Key findings:

  • There were no significant changes in mean BMI at week 12 in either group.
  • Patients in the FMT group had sustained shifts in microbiomes associated with obesity toward those of the donor (P<.001).  In addition, bile acid profiles became more similar to the donor.

My take: Though this was a small study, it suggests that changing the microbiome by itself is likely insufficient to result in significant weight loss.

Related blog posts:

JH Beigel et al. NEJM DOI: 10.1056/NEJMoa2007764 (May 22, 2020): Full text: Remdesivir for the Treatment of Covid-19 — Preliminary Report

This was a a double-blind, randomized, placebo-controlled trial of intravenous remdesivir in adults hospitalized with Covid-19 with evidence of lower respiratory tract involvement (n=1063).

Key findings:

  • Faster recovery for remdesivir recipients: 11 days vs 15 days
  • Lower mortality rate: 7.1% with remdesivir and 11.9% with placebo (hazard ratio for death, 0.70, 95% CI, 0.47 to 1.04) (mortality difference did not reach statistical significance)

 

 

FMT Warning & “Get Your Butt in Gear” –Less Than 10% of Kids Meeting Guidelines for Healthy Movement

To lessen obesity, three health risk behaviors have been targeted:

  • Sedentary behavior -goal is to limit to 2 hours of screen time in 24 hours
  • Physical activity -goal is 1 hour (or more) of moderate to vigorous activity
  • Sleep duration -goal is 9-12 hours (ages 6-12 years) and 8-10 hours (13-18 years)

A recent study (X Zhu et al. J Pediatr 2020; 218: 204-9) shows that <10% of U.S. kids meet these goals.  The authors examined data (2016-17) from the National Survey of Children’s Health (NSCH) dataset (n=71,811)

Key findings:

  • 80.9% did NOT meet physical activity goal
  • 76.2% did meet screen time goal
  • 581% did meet sleep goal
  • However, only 9.4% met all 3 goals
  • Not meeting these ‘movement’ guidelines was associated with obesity, particularly in females (aOR 4.97 compared to aOR 3.99 for males)

My take: We are all made to be different shapes and sizes.  Nevertheless, we should strive for healthy behaviors and healthy eating which could improve outcomes.

USDA Changing School Rules –Policy Should Get an “F”

From NPR: More Pizza And Fries? USDA Proposes To ‘Simplify’ Obama-Era School Lunch Rules

An excerpt:

The U.S. Department of Agriculture has proposed new rules for school meals aimed at giving administrators more flexibility in what they serve in school cafeterias around the country each day.

For instance, instead of being required to offer higher quantities of nutrient-dense red and orange vegetables such as carrots, peppers and buttternut squash, schools would have more discretion over the varieties of vegetables they offer each day. In addition, students will be allowed to purchase more entree items as a la carte selections…

Critics say the proposed changes from the Trump administration amount to further rollbacks of the nutrition standards put in place during the Obama administration following the passage of the Healthy, Hunger-Free Kids Act of 2010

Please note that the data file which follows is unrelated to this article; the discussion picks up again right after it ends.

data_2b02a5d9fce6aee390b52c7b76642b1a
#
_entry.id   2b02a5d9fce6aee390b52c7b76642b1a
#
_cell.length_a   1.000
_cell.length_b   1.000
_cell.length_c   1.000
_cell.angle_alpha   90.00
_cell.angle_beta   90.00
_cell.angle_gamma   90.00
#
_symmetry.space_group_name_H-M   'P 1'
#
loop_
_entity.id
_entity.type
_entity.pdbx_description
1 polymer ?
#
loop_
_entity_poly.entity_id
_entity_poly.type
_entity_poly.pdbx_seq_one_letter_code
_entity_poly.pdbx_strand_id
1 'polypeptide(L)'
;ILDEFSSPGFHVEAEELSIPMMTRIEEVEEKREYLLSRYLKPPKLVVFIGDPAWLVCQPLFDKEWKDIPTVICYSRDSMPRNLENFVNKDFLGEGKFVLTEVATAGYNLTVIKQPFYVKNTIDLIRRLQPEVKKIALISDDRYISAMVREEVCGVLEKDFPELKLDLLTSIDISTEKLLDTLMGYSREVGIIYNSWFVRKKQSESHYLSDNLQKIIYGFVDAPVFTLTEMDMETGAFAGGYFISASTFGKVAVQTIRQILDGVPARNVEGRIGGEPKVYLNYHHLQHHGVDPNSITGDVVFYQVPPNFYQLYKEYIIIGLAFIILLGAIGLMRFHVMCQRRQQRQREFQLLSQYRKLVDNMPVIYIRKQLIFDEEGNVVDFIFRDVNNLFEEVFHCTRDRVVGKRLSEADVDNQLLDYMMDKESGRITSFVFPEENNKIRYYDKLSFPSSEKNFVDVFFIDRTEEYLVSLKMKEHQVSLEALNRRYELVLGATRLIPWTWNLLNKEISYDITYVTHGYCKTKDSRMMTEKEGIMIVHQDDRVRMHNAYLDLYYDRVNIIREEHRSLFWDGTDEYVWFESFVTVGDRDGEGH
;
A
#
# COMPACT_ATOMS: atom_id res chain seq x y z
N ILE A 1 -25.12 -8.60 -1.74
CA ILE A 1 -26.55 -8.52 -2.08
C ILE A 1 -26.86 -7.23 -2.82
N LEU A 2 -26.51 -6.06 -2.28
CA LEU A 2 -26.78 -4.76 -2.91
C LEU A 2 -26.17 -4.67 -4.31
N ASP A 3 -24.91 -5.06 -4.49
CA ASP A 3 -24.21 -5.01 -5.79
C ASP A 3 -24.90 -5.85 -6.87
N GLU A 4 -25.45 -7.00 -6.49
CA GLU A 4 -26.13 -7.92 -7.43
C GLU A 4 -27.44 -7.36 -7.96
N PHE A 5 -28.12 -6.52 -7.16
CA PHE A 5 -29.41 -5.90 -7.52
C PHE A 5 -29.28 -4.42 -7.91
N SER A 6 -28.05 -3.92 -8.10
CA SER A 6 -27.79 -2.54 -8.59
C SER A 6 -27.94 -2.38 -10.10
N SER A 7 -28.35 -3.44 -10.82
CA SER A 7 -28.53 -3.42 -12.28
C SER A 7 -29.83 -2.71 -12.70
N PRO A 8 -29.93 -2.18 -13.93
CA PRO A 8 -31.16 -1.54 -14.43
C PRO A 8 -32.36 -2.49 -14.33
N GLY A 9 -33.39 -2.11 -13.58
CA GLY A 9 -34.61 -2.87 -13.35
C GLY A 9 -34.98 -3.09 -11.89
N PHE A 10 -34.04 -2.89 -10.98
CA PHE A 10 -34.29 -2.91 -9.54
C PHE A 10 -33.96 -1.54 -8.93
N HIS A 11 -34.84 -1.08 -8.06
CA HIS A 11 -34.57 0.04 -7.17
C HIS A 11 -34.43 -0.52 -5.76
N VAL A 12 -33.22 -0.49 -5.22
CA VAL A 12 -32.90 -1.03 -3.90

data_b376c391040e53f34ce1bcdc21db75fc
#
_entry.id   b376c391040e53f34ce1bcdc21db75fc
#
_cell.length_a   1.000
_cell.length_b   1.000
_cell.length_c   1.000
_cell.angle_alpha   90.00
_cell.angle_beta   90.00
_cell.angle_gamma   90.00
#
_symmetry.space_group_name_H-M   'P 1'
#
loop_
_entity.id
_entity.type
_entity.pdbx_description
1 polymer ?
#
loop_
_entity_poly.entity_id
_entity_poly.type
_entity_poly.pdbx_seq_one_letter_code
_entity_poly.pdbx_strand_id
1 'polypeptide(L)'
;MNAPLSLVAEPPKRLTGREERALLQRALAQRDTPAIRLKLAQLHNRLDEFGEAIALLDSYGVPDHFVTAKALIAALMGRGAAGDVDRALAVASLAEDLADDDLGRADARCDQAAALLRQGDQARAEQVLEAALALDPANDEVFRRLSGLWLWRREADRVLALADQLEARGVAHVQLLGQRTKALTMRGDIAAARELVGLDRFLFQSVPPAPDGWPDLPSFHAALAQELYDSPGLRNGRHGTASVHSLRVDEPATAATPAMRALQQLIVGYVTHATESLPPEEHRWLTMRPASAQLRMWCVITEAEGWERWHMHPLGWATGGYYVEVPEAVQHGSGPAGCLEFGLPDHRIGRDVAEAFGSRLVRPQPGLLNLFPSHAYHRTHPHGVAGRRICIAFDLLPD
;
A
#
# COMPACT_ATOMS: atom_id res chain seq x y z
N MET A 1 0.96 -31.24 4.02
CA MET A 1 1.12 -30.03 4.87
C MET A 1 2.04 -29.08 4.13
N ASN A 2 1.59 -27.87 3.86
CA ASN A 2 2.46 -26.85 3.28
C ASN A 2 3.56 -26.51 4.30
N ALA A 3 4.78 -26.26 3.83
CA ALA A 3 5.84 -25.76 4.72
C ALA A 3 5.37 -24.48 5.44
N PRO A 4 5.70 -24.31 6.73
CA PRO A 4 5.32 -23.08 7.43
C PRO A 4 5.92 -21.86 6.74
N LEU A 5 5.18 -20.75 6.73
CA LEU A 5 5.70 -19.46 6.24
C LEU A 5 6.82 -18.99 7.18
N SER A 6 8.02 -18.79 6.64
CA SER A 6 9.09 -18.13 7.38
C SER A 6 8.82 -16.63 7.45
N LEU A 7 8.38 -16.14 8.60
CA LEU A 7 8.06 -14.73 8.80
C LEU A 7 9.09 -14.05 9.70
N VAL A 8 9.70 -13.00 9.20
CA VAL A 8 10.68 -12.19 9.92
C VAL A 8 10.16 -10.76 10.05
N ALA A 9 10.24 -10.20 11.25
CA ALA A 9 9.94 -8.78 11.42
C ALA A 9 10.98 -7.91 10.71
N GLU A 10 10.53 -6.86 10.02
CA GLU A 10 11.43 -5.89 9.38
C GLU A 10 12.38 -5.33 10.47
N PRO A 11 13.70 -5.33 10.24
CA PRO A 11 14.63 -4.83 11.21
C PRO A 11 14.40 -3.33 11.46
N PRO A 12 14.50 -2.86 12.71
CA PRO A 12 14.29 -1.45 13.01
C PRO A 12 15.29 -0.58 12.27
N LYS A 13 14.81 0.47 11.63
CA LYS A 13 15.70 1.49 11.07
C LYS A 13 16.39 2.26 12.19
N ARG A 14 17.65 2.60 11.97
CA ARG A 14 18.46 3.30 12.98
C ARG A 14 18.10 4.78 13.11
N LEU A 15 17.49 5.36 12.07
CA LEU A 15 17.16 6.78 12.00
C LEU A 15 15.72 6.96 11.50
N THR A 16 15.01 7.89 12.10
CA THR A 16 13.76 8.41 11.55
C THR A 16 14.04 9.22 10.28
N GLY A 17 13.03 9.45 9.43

“In practice, if finalized, this would create a huge loophole in school nutrition guidelines, paving the way for children to choose pizza, burgers, French fries, and other foods high in calories, saturated fat or sodium in place of balanced school meals every day,” The proposal follows a spate of rule changes announced by Perdue in 2018 that weakened the whole grain requirements and gave school administrators more leeway to serve up white breads and biscuits. 

My take: School lunch standards do not need to be rolled back.  While improving nutrition at schools will not solve the epidemic of obesity, it needs to be at least one piece of a much bigger puzzle.

Related blog posts:

Year in Review: My Favorite 2019 Posts

Yesterday, I listed the posts with the most views.  The posts below were the ones I like the most.

General/General Health:

Nutrition:

Liver:

Endoscopy:

Intestinal Disorders:

 

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“The Paramount Health Challenge for Humans in the 21st Century”

I had the privilege recently of introducing William Balistreri as the keynote speaker for the Georgia AAP Nutrition Symposium.  Dr. Balistreri is a personal hero for me; someone I admire greatly.  Hopefully, if he reads this, he will forgive me for forgetting to mention in my introduction that he also is a Lacrosse coach for one of his grandchildren’s team.

He gave a tour de force presentation on the global challenge of obesity.  In addition, he discussed undernutrition, endobariatrics, gastroenteritis, climate change and even food waste; 40% of U.S. food is thrown away. In Finland, there is a ‘Grocery Store Happy Hour‘ for distribution of reduced cost/free groceries which may help reduce food waste.  In general, I try to condense what I read or hear –that was pretty much impossible with this lecture which was packed with information based on the latest research as well as information dating back to the 5th Century BC/Plato.  What follows are some of my favorite slides.

Here is a link to the full talk: WHAT’S HOT in Pediatric Gastroenterology? Global Nutrition Lecture (10-10-19)

Two Articles received the most attention:

  1. LANCET Commission on Global Syndemic (Obesity, Undernuturition, and Climate Change)
  2. EAT- LANCET Commission on Healthy Diets

What Can Be Done?

Additional References:

A recent book (not discussed in lecture) provides related information. “We Are The Weather” by Jonathan Foer, was reviewed this past weekend in the NY Times: Meat is Murder: “[This book] has a point, and that is to persuade us to eat fewer animal products. Foer makes the case that, for Americans and citizens of other voracious meat-eating countries, this is the most important individual change we can make to reduce our carbon footprints.” However, the reviewer, Mark Bittman, states that “we’re not good at making positive decisions about our future. And we’re really not good at denying ourselves cheap pleasures like cheeseburgers.”  He advocates for stronger laws, government leadership, and pricing the products to account for their true costs in terms of their contributions to climate change, public health, and environmental degradation.

Related blog posts: